It’s called many things: teleworking, telecommuting, working from home, working remotely. Whatever you call it, it’s on the rise. According to the Telework Research Network, about one in five Americans work from home at least once a week; this number is expected to increase over 60% in the next five years. Teleworking is a growing trend in the workplace because there are many upsides. Teleworkers often report among other things: increased productivity, fewer interruptions from colleagues and more flexibility over the management of their time. While we know you may not be able to do research at home, it is likely you may telework to write papers, analyze data, or think about new project directions.
Teleworking doesn’t only benefit the employee. Employers also benefit from teleworkers. According to Kate Lister, President of Global Workplace Analytics, the government saved about $32 million last winter when federal employees worked from home during official snow days. Not all companies are on board with working from home though. Yahoo CEO, Marissa Mayer, banned telework — an announcement that was widely considered controversial. Best Buy followed Yahoo’s lead and ended their flexible work program in 2013. Mayer recently defended this decision by acknowledging “people are more productive when they’re alone, but they’re more collaborative and innovative when they’re together.”
An article “The psychological impact of teleworking: stress, emotions and health” was published in the journal, New Technology, Work and Employment. This article notes some of the benefits of teleworking including: better balance of home and work life, increased flexibility, reduction in commuting, reduced overheads for employer, increased skill base for employer, and increased productivity. On the other hand, the article also details some of the challenges that come with teleworking.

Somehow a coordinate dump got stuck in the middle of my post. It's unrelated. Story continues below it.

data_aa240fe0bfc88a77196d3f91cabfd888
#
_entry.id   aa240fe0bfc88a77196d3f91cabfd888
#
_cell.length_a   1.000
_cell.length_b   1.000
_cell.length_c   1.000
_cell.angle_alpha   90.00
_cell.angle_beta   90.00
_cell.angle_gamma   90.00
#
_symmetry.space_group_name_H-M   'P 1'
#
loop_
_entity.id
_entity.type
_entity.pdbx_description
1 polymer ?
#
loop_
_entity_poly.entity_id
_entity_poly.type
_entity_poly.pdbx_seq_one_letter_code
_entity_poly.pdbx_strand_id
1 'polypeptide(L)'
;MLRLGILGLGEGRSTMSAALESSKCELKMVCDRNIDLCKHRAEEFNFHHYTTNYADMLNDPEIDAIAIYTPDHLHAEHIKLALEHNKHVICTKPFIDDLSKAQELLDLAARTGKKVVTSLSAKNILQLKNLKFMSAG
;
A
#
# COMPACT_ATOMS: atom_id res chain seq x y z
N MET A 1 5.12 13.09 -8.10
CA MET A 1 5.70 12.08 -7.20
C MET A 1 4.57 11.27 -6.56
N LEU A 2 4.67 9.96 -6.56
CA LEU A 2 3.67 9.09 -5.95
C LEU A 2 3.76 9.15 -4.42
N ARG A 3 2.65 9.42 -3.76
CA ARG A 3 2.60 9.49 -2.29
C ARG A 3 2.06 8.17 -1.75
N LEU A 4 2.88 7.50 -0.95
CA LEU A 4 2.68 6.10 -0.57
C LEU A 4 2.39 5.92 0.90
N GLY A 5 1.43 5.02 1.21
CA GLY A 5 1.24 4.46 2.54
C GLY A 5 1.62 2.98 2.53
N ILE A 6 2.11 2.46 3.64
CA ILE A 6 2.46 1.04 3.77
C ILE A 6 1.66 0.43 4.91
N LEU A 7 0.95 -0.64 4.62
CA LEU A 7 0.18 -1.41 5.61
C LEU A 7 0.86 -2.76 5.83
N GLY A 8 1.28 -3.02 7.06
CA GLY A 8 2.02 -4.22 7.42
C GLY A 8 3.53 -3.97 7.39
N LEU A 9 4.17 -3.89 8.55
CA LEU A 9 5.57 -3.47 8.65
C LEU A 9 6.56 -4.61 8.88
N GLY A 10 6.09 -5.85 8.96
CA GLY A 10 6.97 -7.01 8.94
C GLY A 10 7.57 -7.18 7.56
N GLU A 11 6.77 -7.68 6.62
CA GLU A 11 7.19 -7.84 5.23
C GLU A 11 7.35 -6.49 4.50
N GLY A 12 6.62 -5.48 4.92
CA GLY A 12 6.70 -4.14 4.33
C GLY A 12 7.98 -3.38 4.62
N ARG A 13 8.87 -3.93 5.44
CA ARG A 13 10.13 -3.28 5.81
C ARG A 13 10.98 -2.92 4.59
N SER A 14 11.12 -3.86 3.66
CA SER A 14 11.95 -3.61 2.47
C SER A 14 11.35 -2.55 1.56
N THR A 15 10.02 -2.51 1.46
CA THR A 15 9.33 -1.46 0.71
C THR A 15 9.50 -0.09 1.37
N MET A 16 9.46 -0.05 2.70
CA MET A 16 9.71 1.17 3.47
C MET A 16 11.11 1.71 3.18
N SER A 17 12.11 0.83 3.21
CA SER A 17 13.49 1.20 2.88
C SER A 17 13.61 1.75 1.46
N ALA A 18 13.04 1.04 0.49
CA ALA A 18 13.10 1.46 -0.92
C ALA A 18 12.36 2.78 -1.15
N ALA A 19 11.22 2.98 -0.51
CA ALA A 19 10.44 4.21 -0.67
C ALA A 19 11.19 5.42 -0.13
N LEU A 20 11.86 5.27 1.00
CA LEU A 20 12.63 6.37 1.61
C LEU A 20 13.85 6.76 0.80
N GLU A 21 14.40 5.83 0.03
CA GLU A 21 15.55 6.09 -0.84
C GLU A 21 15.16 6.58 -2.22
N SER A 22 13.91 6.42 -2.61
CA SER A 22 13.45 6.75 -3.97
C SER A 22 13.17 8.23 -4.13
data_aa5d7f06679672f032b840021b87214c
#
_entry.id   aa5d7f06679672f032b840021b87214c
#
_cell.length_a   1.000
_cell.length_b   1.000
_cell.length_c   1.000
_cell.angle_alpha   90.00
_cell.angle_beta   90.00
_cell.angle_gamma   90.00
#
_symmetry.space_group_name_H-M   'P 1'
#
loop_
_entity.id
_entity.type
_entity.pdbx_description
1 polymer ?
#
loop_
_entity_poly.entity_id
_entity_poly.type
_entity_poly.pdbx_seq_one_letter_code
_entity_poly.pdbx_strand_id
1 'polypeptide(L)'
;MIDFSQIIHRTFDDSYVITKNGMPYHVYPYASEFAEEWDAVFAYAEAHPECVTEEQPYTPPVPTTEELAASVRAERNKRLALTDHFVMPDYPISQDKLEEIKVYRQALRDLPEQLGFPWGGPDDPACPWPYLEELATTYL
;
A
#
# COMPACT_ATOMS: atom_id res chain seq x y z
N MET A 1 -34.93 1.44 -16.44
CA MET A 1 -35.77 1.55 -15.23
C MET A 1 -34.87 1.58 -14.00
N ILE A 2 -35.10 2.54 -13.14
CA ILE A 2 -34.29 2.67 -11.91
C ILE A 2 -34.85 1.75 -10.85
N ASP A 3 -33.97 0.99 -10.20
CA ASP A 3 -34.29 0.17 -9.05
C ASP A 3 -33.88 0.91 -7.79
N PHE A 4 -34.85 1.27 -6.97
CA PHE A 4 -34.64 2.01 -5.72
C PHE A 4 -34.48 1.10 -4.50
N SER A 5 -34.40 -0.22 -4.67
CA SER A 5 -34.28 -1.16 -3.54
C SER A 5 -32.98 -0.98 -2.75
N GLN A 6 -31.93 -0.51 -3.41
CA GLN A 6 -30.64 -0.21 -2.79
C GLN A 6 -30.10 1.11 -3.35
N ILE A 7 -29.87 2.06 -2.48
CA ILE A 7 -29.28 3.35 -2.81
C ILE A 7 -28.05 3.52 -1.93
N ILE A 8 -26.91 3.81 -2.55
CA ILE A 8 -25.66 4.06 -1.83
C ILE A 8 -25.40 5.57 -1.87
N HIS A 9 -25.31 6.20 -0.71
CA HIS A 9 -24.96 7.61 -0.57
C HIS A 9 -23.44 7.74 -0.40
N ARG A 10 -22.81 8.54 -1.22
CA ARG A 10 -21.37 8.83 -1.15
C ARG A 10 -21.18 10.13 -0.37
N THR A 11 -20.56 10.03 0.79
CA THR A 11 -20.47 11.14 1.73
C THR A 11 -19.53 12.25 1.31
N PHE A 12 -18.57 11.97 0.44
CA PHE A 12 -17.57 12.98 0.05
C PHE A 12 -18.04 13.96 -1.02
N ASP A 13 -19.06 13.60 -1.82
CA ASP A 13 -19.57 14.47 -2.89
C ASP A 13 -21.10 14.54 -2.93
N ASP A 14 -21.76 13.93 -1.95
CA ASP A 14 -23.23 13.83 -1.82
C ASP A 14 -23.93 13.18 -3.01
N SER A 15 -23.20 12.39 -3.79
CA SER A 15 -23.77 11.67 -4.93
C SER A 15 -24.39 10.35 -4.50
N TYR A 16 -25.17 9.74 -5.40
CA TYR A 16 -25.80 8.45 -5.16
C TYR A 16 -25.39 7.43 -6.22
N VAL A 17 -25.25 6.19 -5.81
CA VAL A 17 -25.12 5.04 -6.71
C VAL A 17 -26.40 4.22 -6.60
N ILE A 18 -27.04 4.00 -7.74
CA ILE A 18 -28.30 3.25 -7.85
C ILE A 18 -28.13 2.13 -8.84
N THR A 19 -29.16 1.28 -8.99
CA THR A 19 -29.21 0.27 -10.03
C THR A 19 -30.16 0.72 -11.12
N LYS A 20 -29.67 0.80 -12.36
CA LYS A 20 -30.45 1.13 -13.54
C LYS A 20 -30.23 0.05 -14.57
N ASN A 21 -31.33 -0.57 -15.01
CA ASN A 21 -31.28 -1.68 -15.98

- Social isolation
One of the most commonly cited disadvantages to teleworking even with technological tethers like IM, email, phone calls and Skype.
Meaning not just an increase in working longer hours but also working when sick as well. Presenteesim is an issue for office workers who feel pressured to come to work when sick, but this can be an even bigger challenge for teleworkers when co-workers can’t ‘see’ how unwell they are.
- Lack of support
The article specifically mentions technical support in this section since technology is the key for successful teleworking; however, support could also mean supervisory support in decision-making as well.
- Career progression
The importance of face time has been perpetuated through the years and through different sectors of employment. Turns out it might be true since people who worked from home were promoted at half the rate of their office worker colleagues.
- Blurring of boundaries
Traditionally, the commute from work to home allowed for a role transition to occur. There is often a spillover effect for office workers who transfer both negative and positive emotions from work to home, but this can be an even bigger challenge for the teleworker.
Anybody who works remotely will also disclose another secret disadvantage: guilt. This teleguilt comes from a fear that your co-workers or your boss are thinking that you aren’t pulling your weight. You can feel this fear while sitting at work, but the teleworker often fears that everyone thinks they are lounging around their house in pajamas and not putting in enough hours. This guilt and fear often fuels teleworkers to work even more hours to “prove” that they are working. This makes the traditional long hours that scientists log even worse!
How can you combat teleguilt? In general, some strategies for reducing work guilt include:
1. Prioritize work items and immediately take action on the most pressing items.
2. Develop a system (time management/task organizer) that helps keep you consistent.
3. Recognize when you have done all you can for the day/week and then move on.
As you progress in your career, even as a scientist, the options for telework increase. So, keep these strategies in mind as you gain more and more options to work from home. Just remember the sign-off from Garrison Keillor in the Writer’s Almanac, “Be well, do go work, and keep in touch”...sounds like a good mantra for all who work from home.